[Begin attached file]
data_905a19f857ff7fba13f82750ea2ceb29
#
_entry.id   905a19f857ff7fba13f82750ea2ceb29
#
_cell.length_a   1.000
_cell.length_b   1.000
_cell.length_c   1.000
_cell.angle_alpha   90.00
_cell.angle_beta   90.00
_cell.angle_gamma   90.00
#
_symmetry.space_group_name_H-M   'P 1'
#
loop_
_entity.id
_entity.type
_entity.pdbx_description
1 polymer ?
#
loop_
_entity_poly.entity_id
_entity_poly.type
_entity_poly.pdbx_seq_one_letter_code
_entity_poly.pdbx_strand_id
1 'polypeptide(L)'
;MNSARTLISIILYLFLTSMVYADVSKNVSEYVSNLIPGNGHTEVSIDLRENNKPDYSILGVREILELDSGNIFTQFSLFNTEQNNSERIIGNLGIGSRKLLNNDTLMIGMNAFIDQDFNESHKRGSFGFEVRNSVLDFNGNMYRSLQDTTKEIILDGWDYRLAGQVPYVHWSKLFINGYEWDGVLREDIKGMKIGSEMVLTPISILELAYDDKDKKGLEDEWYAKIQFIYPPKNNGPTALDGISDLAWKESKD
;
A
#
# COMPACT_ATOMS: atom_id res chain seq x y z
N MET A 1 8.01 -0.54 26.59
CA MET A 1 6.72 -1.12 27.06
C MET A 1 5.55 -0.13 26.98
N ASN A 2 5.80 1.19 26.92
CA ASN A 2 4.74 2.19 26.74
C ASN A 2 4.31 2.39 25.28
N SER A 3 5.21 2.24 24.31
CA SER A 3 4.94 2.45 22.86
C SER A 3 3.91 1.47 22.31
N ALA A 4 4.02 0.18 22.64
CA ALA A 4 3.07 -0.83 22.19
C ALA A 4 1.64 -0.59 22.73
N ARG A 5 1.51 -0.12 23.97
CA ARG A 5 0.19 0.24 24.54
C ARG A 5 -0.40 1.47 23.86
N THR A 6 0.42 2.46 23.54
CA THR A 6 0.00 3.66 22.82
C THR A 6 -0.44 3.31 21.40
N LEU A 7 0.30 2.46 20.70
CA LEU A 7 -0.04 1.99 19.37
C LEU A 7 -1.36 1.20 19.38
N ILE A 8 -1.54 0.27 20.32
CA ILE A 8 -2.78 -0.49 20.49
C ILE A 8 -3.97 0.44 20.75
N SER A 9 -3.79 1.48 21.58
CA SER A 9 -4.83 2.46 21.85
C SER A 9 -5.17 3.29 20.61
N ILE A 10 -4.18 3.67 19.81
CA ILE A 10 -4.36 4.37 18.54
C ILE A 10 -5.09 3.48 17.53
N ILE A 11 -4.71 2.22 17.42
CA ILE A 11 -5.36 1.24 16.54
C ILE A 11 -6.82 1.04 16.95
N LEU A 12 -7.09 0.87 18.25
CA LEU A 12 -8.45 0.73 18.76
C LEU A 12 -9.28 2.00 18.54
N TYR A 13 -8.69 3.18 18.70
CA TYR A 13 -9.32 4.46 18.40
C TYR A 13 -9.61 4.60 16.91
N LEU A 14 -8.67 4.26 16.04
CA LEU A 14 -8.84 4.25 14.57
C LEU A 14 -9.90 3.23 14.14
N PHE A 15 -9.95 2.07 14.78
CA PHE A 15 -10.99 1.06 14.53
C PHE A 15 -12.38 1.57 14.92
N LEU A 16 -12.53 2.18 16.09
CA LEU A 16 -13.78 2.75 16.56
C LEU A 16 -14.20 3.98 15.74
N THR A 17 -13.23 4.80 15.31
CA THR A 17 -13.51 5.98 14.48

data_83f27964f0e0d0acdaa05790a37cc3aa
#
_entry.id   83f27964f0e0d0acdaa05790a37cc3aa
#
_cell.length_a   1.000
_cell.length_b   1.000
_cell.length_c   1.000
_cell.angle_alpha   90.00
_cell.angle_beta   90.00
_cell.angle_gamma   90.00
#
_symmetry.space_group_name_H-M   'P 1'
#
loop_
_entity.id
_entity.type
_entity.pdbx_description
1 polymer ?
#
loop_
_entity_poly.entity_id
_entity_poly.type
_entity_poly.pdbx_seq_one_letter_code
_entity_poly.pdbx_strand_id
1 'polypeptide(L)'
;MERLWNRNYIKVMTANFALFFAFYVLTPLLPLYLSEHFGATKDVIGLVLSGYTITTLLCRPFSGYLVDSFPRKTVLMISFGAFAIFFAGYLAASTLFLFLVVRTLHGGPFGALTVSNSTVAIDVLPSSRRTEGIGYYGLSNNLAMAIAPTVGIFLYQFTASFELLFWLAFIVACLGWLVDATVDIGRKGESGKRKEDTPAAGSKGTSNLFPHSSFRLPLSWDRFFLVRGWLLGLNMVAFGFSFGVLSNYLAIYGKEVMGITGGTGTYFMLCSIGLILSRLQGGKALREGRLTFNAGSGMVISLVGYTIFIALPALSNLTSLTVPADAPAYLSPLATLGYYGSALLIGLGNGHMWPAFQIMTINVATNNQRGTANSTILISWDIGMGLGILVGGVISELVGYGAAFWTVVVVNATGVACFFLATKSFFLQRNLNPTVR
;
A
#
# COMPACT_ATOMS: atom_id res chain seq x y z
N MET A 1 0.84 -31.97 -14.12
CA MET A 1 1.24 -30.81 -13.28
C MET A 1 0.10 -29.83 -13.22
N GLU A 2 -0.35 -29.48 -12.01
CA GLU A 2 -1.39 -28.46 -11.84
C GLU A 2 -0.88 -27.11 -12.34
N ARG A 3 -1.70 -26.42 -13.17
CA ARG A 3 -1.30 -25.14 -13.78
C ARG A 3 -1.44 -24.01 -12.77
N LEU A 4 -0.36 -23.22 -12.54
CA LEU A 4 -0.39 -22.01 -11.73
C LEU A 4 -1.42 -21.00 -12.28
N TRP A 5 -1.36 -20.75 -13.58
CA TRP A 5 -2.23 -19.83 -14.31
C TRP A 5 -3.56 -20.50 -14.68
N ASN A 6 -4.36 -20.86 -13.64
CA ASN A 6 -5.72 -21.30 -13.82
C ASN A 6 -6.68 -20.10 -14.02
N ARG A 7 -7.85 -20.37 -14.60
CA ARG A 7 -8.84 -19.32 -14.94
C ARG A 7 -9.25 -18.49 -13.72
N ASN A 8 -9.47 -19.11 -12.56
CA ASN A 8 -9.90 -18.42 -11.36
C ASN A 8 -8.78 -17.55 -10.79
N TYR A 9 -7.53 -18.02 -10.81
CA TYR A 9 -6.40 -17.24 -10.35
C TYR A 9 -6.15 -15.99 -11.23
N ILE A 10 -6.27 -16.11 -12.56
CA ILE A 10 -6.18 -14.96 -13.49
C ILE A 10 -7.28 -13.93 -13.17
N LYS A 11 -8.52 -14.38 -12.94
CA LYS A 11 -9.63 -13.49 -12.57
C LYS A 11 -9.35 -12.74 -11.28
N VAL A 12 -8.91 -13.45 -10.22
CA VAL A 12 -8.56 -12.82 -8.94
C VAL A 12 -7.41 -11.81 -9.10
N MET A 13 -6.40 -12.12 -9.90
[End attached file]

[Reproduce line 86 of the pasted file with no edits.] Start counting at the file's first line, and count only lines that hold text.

_cell.length_b   1.000